Derrick Rose has been under pressure before, but never like this.
When the Chicago Bulls take on the Miami Heat in the 2013-14 NBA season opener on Oct. 29 (per Ira Winderman of the South Florida Sun Sentinel), Rose will return to the court for the first time in more than a year. When he does, he'll carry with him the lingering fears about his own health, the hopes of a city and the ability to shift the league's balance of power.
So even if his surgically repaired left knee holds up just fine, Rose's back will be strained under the weight of those expectations.
The Death of Self-Doubt
Last year, Rose infamously delayed his recovery long after he was cleared by doctors because he simply wasn't sure that his knee was ready for a return to game action. He wasn't confident.
No matter how many rigorous workouts or full-contact practices Rose has amassed over the past few months, he still can't possibly be sure of his knee's health until he tests it out in an actual NBA game against opponents who'd love nothing more than to embarrass him.
Against the Heat, he'll have the chance to justify his decision to write off the 2012-13 season. If Rose returns at full strength, he'll be vindicated.
But what if he doesn't? What if he can't cut quite so violently, elevate so powerfully or attack so aggressively? What if Rose is good, but not great?
Those questions will certainly crop up in Rose's mind as tip-off nears, no matter how much confidence he outwardly projects. Because he won't really know if he's still the same player until he executes the kind of jarring jump stop he pulled off so many times before his ACL exploded.
At some point in the first quarter, he'll find out.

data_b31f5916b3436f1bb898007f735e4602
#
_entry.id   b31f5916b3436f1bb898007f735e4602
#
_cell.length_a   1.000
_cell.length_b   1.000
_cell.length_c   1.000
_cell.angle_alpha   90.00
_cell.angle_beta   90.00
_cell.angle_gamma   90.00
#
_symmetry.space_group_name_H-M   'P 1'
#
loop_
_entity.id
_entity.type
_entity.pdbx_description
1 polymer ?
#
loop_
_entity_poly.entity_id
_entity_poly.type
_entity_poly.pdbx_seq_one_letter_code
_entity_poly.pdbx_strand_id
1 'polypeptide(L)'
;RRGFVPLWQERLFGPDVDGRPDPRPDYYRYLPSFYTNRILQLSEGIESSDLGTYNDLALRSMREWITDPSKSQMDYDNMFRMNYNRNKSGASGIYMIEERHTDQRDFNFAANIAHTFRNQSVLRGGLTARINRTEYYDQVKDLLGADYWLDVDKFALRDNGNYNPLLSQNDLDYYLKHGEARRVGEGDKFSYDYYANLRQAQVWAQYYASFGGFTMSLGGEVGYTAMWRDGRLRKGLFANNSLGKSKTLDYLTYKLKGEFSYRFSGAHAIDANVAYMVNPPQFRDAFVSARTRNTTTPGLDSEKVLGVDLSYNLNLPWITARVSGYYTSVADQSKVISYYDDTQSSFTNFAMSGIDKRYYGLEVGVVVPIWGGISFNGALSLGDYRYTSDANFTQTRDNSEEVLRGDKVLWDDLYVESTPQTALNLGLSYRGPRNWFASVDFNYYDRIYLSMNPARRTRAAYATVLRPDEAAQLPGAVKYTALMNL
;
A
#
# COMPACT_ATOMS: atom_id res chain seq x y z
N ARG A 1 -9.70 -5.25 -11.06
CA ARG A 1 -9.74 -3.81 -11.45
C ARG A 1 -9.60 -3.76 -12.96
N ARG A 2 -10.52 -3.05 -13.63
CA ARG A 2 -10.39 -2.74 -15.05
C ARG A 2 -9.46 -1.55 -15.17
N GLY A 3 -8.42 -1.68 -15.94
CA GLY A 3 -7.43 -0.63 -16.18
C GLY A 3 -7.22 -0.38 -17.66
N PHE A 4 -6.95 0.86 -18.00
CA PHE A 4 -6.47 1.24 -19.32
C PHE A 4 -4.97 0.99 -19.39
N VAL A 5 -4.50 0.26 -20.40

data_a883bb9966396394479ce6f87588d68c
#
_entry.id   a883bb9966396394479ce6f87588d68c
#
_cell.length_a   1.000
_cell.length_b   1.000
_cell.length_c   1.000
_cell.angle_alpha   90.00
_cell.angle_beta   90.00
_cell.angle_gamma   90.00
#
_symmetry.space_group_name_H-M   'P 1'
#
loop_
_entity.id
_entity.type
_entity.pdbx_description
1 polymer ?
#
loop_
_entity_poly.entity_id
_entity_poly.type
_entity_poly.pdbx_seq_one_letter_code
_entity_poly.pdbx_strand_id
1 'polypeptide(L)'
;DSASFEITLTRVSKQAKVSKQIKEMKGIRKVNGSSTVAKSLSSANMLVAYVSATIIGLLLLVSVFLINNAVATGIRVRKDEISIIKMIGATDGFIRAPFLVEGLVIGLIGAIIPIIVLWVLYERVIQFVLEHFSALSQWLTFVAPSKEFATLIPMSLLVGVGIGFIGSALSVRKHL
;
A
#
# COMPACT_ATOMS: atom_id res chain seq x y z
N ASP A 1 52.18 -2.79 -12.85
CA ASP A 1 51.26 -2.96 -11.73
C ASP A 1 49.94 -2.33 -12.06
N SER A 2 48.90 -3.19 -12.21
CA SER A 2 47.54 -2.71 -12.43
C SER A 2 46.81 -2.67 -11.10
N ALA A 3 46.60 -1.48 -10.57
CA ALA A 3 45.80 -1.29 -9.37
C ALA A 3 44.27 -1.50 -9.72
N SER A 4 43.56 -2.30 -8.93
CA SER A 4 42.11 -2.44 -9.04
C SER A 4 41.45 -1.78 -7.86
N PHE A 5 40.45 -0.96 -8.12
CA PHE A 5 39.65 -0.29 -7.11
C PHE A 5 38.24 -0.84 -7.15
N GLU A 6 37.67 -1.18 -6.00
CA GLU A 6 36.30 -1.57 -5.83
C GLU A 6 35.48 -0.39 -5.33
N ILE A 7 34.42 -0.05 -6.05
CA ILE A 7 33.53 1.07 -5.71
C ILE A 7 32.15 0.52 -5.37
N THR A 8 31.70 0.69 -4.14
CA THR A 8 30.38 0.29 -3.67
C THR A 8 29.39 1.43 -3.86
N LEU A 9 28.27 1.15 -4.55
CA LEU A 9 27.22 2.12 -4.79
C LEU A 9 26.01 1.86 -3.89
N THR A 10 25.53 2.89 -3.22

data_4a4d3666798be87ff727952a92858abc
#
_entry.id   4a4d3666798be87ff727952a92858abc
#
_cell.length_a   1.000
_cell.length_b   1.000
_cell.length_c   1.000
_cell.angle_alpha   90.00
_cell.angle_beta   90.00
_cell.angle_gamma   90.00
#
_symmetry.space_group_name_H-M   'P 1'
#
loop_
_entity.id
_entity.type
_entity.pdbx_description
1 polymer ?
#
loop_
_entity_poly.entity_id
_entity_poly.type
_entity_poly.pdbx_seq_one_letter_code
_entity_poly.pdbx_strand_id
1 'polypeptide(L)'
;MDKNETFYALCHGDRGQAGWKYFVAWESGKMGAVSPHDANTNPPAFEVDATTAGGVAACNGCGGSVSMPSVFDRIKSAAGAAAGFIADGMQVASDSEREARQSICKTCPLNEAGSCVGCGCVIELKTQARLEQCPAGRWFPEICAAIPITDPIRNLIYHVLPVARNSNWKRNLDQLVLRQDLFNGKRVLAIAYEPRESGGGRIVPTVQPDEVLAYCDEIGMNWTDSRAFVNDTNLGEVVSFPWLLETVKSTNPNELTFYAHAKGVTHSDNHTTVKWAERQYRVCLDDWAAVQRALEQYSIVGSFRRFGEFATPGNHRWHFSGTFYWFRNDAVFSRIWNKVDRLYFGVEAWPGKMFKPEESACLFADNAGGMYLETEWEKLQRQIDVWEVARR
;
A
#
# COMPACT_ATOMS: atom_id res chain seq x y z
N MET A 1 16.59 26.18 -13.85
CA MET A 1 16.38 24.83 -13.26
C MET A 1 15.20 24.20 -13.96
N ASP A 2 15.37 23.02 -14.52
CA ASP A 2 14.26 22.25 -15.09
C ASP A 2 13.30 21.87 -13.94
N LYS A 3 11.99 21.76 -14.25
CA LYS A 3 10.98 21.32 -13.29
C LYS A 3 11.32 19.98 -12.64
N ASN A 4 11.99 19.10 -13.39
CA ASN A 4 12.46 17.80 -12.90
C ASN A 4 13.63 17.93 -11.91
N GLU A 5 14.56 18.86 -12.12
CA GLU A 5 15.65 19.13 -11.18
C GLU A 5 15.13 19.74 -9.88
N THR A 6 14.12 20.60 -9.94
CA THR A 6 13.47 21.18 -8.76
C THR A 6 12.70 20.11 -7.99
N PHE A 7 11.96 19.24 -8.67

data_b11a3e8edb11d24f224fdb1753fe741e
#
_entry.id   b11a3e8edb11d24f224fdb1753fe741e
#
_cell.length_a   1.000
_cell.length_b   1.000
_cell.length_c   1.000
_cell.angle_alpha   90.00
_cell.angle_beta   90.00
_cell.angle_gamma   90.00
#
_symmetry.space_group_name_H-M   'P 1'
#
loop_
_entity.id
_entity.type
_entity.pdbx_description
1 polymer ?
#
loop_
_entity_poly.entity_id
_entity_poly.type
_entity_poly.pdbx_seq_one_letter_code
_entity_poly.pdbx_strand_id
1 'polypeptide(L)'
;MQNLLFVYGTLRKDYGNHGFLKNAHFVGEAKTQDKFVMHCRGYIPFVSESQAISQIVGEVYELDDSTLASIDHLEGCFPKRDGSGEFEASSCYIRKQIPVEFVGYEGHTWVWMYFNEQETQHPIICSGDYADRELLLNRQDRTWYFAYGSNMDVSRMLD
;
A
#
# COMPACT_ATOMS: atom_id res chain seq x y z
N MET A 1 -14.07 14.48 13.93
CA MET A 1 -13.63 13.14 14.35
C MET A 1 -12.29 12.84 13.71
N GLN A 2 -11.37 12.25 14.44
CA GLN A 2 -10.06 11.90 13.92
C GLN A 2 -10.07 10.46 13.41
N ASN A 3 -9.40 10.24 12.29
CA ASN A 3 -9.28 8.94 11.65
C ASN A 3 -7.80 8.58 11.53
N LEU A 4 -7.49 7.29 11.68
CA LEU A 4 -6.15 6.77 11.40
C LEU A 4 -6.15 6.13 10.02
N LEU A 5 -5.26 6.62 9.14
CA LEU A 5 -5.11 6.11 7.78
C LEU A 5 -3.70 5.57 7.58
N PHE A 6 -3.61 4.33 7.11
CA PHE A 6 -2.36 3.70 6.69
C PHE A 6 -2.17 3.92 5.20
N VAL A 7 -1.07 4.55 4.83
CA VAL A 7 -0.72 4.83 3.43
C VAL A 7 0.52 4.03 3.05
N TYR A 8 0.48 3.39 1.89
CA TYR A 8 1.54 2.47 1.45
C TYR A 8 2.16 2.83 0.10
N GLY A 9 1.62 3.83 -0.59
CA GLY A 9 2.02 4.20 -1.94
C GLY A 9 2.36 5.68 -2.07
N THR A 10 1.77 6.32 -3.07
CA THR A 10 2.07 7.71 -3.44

And before anyone brings up the notion that Rose could actually return to the court for the first time in one of the Bulls' preseason games, just stop it. Even if he does suit up for those contests, he won't push himself to the limit.
Exhibition games aren't worth the risk.
Rose certainly didn't do himself any favors by recently telling CNN's Pedro Pinto that he was the best player in the NBA, especially when James, regarded by the overwhelming majority of basketball-watching humans as the game's greatest, will be on the court to try to prove him wrong.
On the bright side, Rose's statement is a pretty good indicator that he's got most of his confidence back. The former MVP will need every last drop of self-assuredness when he tests himself for the first time on opening night.
The Fate of a Team
In the 2010-11 season, the Chicago Bulls won 62 games, more than any other team in the league. In the lockout-shortened 2011-12 campaign, they tied for the league lead with 50 wins. They also boasted the best defense in the NBA in both of those seasons.
Perhaps most impressively, the Bulls managed to improve their offensive efficiency from 12th in 2010-11 to fifth in 2011-12, thanks largely to Rose's growth from an athletically gifted attacker into a full-fledged floor general.
Suffice it to say, when Rose returns on opening night, his mere presence in the starting lineup will immediately elevate expectations for the Bulls. And those expectations won't focus on a moderate climb back up the playoff ladder or a few more measly wins.
Fans around the league will immediately expect the Bulls to reclaim their status as one of the very best teams in the NBA.
Last season, the Bulls grew without Rose, relying even more heavily on a dogged defense and the raw effort head coach Tom Thibodeau demanded. But for all of its grit, Chicago lacked a defined leader—not to mention scoring punch.
In spurts, Joakim Noah could inspire. In spurts, Nate Robinson could score. But nobody on the roster had the capacity to engineer the kind of sustained attack that Rose could. Fair or not, Rose will be viewed as the missing piece of the puzzle, the final ingredient in the Bulls' championship recipe.
For what it's worth, he might be exactly that.